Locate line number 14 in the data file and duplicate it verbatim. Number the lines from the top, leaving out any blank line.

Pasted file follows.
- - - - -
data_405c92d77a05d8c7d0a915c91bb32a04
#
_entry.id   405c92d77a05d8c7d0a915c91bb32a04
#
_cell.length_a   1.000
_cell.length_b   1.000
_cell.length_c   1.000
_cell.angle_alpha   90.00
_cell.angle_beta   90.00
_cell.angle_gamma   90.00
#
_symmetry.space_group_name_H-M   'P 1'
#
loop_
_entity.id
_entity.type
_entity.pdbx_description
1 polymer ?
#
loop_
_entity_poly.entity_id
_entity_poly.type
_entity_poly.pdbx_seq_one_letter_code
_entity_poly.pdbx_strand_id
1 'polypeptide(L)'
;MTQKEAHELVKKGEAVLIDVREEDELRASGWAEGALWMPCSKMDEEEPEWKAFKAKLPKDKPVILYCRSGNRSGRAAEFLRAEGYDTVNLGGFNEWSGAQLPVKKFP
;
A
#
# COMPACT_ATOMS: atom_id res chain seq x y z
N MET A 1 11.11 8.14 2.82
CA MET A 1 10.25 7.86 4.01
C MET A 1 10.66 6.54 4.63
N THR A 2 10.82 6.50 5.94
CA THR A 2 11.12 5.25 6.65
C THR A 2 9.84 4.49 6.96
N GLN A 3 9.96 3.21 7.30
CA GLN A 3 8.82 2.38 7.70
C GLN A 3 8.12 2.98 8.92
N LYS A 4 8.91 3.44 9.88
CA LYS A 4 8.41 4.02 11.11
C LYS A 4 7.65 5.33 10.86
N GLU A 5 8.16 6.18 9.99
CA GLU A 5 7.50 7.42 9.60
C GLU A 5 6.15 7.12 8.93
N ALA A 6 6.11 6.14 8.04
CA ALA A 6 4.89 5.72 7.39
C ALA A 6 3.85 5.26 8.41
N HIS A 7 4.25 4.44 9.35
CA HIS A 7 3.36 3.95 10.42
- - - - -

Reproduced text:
loop_